My first newspaper job was overnight desk clerk. I worked midnight to 8 AM. I listened to the scanner all night, and if anything major started, I would call the police department in question and get the details. If it was really something newsworthy, I'd rouse a photographer and/or reporter out of bed to go get the story.

But even if the scanner revealed nothing, every single night between 3 and 4 AM I would call every single PD in the two counties the paper covered. The dispatcher would answer, and I'd say "This is M-- calling from the Press. Anything to report?" If they had anything since the 7 PM shift ended, they'd read me the report over the line and I'd take it down. Sometimes this would mean I'd have to write a little four-inch story about a car accident, downed power line, or whatever. Other times they'd have nothing to report, but might tip me as to what they were working on.
posted by Miko at 5:54 PM on August 16, 2005

Best answer: I work at a big newspaper in a high-crime city, and the night cops reporter and night city editor listen to the scanner, and the night cops reporter calls the city's police districts every couple of hours, and that all seems simple enough. But when it's the weekend or the night cops reporter is on vacation and they have another reporter filling in, I hear conversations like this:
City editor: So, what did you get?
Reporter: Oh, it's all quiet in the [shitty part of town] district.
CE: All quiet in [shitty district]? I think that's an A1 story, so call them back and find out what's really going on.

So, the easy answer is, yes, just by calling and getting police reports, but the real answer is that it takes a lot of finesse and a long time on the job cultivating sources and learning not to take BS to do a police log well. Our night cops reporter is awesome.

Also, police department flaks try to give reporters the runaround, and I would expect them to do the same for a concerned resident, but, as pointed out all that stuff is public information.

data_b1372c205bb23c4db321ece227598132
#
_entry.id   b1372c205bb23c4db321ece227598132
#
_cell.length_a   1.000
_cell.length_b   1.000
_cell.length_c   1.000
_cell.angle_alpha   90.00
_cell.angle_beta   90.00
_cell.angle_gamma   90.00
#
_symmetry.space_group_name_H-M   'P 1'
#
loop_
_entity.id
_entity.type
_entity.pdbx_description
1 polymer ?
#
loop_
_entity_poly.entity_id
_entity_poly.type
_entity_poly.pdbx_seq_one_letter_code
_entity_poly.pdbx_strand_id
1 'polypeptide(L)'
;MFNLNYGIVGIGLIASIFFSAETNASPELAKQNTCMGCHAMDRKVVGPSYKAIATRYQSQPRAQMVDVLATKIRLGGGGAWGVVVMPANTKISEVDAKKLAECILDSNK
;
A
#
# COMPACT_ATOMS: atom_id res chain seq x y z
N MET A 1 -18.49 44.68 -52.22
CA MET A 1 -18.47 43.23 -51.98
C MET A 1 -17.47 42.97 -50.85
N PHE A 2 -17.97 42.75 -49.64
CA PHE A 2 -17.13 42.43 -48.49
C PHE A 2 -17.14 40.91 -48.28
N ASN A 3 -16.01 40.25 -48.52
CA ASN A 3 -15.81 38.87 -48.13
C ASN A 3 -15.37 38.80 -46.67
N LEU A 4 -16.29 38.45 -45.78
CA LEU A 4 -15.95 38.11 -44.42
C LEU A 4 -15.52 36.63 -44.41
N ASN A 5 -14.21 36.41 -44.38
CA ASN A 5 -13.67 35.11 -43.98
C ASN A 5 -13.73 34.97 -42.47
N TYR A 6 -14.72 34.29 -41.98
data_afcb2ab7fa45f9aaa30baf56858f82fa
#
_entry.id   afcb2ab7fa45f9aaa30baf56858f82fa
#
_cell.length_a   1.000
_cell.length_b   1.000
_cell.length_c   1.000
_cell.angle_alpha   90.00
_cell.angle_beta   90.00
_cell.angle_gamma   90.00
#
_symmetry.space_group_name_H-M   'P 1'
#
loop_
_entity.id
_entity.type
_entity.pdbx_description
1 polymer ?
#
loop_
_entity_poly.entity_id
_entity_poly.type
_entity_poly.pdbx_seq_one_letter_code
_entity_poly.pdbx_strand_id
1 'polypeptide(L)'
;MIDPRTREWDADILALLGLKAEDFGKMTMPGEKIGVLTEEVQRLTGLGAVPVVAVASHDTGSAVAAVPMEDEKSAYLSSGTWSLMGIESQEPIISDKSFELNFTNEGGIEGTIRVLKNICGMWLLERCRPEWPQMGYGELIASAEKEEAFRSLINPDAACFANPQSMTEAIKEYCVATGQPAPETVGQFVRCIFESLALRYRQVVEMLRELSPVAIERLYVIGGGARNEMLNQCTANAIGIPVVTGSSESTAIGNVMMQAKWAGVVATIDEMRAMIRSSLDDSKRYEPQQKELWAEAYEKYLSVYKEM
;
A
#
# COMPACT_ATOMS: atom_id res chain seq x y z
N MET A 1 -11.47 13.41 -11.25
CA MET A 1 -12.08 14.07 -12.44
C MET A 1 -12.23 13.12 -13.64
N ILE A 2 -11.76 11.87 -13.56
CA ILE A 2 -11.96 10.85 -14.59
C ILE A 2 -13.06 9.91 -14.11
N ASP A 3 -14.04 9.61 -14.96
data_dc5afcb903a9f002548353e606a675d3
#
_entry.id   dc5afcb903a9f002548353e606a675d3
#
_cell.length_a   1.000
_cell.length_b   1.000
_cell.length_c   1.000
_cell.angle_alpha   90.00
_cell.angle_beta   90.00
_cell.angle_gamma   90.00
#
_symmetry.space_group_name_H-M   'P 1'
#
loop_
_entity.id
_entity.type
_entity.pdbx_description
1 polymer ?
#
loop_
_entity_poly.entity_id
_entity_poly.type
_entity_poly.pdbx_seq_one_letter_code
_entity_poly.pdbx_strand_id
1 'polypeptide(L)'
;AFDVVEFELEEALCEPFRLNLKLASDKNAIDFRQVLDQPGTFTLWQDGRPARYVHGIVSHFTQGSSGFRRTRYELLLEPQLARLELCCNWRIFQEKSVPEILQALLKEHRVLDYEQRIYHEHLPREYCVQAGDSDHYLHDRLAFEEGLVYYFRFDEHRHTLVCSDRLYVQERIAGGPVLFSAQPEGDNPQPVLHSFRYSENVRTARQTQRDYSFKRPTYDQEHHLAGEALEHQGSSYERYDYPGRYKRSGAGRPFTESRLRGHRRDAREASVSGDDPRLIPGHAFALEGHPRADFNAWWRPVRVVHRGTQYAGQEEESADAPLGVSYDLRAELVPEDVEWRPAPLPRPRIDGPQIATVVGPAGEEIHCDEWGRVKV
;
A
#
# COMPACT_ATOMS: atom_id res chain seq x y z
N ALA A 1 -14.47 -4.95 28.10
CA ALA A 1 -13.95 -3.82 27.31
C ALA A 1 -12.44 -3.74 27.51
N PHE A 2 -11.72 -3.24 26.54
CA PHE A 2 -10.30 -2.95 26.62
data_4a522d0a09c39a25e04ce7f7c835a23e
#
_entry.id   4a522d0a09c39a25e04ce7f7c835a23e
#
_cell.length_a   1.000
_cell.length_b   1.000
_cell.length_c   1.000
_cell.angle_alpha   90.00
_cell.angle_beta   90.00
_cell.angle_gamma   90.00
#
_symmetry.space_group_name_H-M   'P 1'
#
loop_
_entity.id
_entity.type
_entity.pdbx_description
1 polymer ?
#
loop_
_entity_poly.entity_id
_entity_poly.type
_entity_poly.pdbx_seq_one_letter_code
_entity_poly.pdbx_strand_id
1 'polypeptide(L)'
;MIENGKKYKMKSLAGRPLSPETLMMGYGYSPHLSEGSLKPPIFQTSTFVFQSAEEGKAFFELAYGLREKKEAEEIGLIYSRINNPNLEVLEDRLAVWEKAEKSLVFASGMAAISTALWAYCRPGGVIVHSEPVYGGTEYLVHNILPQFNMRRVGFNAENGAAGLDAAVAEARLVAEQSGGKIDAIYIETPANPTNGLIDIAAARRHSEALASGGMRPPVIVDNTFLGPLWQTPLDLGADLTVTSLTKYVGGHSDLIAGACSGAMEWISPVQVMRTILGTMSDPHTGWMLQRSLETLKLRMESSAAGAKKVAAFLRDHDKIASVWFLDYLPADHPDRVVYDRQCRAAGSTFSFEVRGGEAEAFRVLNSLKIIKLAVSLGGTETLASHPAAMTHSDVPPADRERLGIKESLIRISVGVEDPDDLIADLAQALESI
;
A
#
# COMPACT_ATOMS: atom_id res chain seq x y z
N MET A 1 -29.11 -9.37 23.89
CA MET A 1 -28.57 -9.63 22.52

posted by Airhen at 8:06 PM on August 16, 2005

Your profile says you are located in Seattle, so I'd recommend checking out the Crime Statistics published by the local police.
posted by MrZero at 8:25 PM on August 16, 2005

Sorry kirth - Northern Station in San Francisco has the best crime reports (reports themselves are all .pdf).
posted by jasper411 at 8:44 PM on August 16, 2005

"Isn't this private information?"
No, nor should it be. Where you live it might not matter -- today. But in reality, having that infoirmation public protects the arrested. People can't just be "disappeared" as they are in some countries. There is a paper trail of their arrest, and where they are. The police are accountable. (At least until Homeland Security removes that important American right too.)
posted by cccorlew at 8:41 AM on August 18, 2005

"Isn't this private information?"

When I've written witness statements, the cops warned me that they become part of the public record so they suggested that I limit what personal details I include. Example: where I'm supposed to list my address, they suggested I put my work address (the incident happened at my workplace anyways) to prevent the perp from using my personal details for nefarious purposes. YMMV.
posted by raedyn at 12:10 PM on August 18, 2005